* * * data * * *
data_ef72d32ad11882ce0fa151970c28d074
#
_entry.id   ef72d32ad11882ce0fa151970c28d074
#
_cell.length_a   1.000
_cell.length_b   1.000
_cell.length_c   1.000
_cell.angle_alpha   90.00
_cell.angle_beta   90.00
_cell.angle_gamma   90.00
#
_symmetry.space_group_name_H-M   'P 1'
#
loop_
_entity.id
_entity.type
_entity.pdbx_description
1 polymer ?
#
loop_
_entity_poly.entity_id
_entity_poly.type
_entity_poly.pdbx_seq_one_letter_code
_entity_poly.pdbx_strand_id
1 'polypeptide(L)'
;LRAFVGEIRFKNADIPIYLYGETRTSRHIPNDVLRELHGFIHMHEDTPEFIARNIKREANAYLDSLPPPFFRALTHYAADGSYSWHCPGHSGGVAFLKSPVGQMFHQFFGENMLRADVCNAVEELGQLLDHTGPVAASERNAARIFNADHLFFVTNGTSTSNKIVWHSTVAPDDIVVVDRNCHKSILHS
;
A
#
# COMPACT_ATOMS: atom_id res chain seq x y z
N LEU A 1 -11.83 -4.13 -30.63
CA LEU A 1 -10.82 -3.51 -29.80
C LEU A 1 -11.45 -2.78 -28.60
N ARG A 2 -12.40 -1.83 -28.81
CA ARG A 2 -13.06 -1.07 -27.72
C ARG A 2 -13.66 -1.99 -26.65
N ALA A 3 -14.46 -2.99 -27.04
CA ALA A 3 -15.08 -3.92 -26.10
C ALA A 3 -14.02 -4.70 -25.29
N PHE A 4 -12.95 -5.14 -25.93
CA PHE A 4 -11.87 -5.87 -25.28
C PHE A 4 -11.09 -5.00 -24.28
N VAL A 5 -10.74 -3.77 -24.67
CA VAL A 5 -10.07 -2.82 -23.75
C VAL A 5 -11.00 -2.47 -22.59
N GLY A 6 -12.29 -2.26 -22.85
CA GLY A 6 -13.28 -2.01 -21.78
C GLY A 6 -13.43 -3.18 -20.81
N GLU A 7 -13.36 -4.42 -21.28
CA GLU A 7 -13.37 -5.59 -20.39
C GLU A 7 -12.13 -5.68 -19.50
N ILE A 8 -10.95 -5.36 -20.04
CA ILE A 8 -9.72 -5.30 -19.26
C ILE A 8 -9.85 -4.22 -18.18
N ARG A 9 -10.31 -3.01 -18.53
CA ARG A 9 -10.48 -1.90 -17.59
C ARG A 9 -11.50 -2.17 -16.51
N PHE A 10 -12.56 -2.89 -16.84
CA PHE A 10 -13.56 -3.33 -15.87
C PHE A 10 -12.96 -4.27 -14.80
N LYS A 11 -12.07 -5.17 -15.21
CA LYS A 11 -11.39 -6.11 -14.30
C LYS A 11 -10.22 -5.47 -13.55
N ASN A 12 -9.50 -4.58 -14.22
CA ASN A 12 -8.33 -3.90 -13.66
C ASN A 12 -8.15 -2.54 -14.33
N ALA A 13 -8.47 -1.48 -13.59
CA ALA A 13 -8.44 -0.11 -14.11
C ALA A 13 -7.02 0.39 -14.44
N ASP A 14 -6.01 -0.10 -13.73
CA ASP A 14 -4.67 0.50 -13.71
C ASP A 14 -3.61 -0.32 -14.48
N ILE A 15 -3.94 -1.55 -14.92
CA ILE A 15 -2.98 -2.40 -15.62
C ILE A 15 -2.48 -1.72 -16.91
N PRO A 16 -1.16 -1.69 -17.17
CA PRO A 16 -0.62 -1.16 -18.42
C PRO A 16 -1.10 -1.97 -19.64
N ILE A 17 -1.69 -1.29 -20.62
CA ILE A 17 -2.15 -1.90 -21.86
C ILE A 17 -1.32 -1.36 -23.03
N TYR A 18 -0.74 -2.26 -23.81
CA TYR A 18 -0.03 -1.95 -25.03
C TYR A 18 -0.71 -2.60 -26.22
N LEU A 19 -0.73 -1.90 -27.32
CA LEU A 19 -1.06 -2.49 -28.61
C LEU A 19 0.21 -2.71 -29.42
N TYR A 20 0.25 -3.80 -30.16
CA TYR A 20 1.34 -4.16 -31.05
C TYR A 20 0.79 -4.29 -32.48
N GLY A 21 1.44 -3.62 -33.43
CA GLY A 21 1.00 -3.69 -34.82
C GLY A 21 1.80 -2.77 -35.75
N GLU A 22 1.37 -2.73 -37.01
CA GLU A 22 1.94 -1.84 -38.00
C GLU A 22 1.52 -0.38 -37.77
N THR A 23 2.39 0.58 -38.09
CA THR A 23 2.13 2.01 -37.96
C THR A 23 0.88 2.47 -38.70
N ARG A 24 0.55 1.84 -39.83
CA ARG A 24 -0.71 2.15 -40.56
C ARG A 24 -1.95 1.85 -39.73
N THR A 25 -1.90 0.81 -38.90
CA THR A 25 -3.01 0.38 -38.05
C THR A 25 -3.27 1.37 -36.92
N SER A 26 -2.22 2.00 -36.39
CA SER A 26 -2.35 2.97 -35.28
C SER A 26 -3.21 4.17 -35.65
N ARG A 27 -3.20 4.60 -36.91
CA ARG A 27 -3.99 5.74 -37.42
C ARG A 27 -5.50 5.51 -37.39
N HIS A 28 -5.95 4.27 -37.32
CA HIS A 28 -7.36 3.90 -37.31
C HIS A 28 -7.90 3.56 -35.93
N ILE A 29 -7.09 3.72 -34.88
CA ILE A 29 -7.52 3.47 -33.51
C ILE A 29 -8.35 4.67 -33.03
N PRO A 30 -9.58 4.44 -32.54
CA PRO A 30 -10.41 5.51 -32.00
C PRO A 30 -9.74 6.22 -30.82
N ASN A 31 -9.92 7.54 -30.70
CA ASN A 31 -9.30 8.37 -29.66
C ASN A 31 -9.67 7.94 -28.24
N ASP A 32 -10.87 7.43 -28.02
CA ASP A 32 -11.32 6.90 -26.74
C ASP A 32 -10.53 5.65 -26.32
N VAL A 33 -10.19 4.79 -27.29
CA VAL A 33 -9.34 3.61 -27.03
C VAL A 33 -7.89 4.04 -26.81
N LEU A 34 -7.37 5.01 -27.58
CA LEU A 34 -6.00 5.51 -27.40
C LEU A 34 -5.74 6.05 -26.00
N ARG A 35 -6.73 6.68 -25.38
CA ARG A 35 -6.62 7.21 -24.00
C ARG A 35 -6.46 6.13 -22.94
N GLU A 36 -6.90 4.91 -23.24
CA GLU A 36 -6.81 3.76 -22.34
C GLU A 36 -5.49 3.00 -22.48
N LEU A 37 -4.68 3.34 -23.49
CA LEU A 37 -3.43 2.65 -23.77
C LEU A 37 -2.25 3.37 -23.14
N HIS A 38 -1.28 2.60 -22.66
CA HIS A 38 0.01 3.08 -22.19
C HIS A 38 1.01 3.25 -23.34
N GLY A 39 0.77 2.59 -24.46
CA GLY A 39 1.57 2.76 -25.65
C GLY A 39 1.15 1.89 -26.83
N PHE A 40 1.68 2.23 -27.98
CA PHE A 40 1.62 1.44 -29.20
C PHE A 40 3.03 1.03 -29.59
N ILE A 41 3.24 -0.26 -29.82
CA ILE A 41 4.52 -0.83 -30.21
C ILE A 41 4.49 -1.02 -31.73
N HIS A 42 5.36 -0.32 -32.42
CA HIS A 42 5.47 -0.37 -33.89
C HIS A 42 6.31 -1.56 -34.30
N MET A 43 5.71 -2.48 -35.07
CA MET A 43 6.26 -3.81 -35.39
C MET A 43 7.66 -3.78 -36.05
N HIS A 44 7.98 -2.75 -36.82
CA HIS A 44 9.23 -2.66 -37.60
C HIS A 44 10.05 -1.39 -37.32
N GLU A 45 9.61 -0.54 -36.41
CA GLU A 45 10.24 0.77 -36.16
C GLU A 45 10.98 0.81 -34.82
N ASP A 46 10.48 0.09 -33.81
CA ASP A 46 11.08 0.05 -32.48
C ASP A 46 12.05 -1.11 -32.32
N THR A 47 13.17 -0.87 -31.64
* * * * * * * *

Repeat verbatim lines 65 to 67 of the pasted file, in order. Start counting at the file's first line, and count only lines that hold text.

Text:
CA ASN A 12 -8.33 -3.90 -13.66
C ASN A 12 -8.15 -2.54 -14.33
N ALA A 13 -8.47 -1.48 -13.59